Zverev misses Rome final

Tennis Olympic champion Alexander Zverev missed the second Masters final within a week.

Tennis Olympic champion Alexander Zverev missed the second Masters final within a week. The 25-year-old from Hamburg lost in the semifinals in Rome after 2:30 hours of play against the Greek Stefanos Tsitsipas 6: 4, 3: 6, 3: 6 and is going to the second Grand Slam tournament of the season in Paris without winning a single title ( from May 22).

“He didn’t give me many opportunities,” said the Greek after his triumph, “I had to work hard for every point.” He was extremely proud of himself “that I gradually read the game better.”

His opponent in the final is Novak Djokovic, against whom he has lost six of the eight duels so far. The world number one from Serbia prevailed late in the evening against the Norwegian Casper Ruud 6: 4, 6: 3.

The win against Ruud was a special one for Djokovic, it was his 1000th success on the ATP tour. Only record man Jimmy Connors (1274) and Roger Federer (1251), Ivan Lendl (1068) and Rafael Nadal (1051) have more to their credit. The “Djoker” had recently failed at the Masters in Madrid in the semi-finals due to young Spanish star Carlos Alcaraz.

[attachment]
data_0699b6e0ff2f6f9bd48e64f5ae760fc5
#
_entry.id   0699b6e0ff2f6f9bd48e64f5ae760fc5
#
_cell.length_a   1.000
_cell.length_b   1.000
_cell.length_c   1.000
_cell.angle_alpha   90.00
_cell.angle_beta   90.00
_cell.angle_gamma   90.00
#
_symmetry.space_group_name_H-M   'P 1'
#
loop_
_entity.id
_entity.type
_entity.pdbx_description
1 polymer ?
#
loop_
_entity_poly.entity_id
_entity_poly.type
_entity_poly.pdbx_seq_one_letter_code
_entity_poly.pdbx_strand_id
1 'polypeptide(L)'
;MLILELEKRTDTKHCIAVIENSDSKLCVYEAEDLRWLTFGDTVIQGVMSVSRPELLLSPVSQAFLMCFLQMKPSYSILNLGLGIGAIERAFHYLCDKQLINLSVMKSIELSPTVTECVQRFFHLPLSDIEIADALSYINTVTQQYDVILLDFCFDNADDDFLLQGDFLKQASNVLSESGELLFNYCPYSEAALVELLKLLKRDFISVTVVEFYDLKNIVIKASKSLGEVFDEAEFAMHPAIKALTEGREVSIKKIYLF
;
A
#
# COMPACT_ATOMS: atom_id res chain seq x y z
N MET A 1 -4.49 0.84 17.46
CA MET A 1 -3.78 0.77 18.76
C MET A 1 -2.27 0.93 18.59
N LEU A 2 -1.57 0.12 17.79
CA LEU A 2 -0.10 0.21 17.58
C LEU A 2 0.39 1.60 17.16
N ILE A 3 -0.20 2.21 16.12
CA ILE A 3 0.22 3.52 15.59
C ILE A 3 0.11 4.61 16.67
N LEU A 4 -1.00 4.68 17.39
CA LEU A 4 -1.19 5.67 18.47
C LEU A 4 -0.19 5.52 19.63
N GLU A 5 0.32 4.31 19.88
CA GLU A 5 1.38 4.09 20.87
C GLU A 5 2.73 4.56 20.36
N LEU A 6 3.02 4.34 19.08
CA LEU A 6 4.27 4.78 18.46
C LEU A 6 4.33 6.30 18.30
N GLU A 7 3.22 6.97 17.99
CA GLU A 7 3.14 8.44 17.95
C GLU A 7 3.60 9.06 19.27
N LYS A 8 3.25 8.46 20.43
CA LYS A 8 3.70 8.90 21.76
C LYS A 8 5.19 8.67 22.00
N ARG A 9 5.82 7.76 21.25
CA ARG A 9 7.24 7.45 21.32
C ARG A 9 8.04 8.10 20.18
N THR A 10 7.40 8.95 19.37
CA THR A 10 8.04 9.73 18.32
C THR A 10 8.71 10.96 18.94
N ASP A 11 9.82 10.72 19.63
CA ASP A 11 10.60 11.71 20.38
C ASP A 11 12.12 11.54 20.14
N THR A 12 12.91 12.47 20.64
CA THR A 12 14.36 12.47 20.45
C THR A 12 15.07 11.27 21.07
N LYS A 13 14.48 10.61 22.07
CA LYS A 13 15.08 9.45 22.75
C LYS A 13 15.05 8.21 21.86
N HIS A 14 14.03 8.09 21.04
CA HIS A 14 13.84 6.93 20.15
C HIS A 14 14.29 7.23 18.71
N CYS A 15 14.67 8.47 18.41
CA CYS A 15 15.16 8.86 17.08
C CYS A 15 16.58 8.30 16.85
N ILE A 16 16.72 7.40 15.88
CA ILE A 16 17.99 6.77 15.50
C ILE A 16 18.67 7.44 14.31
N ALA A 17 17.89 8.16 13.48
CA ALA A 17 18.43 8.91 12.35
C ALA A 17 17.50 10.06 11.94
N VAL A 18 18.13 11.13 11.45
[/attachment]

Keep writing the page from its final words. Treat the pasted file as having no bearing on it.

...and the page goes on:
In that semi-final in Madrid, Zverev celebrated his first victory over Tsitsipas on sand exactly a week ago, then lost significantly in the final against Alcaraz, who had just turned 19. For Zverev it was the eighth defeat in the twelfth duel with Tsitsipas.

Before the start of the French Open, Zverev still gained self-confidence. The clay court season is going well with two semi-finals (Monte Carlo and Rome) and the final in Madrid – Zverev has only been waiting in vain for the first tournament win of the year. That should change in Roland Garros, but Zverev has not yet won a Grand Slam tournament.

The game started evenly, Zverev handed a break to win the first set. But right in his first service game in round two he made two double mistakes to break. Tsitsipas, for his part, now brought the lead to the finish. In the third set, the man from Hamburg lost his service twice, to make it 2:3 and to make it 2:3.


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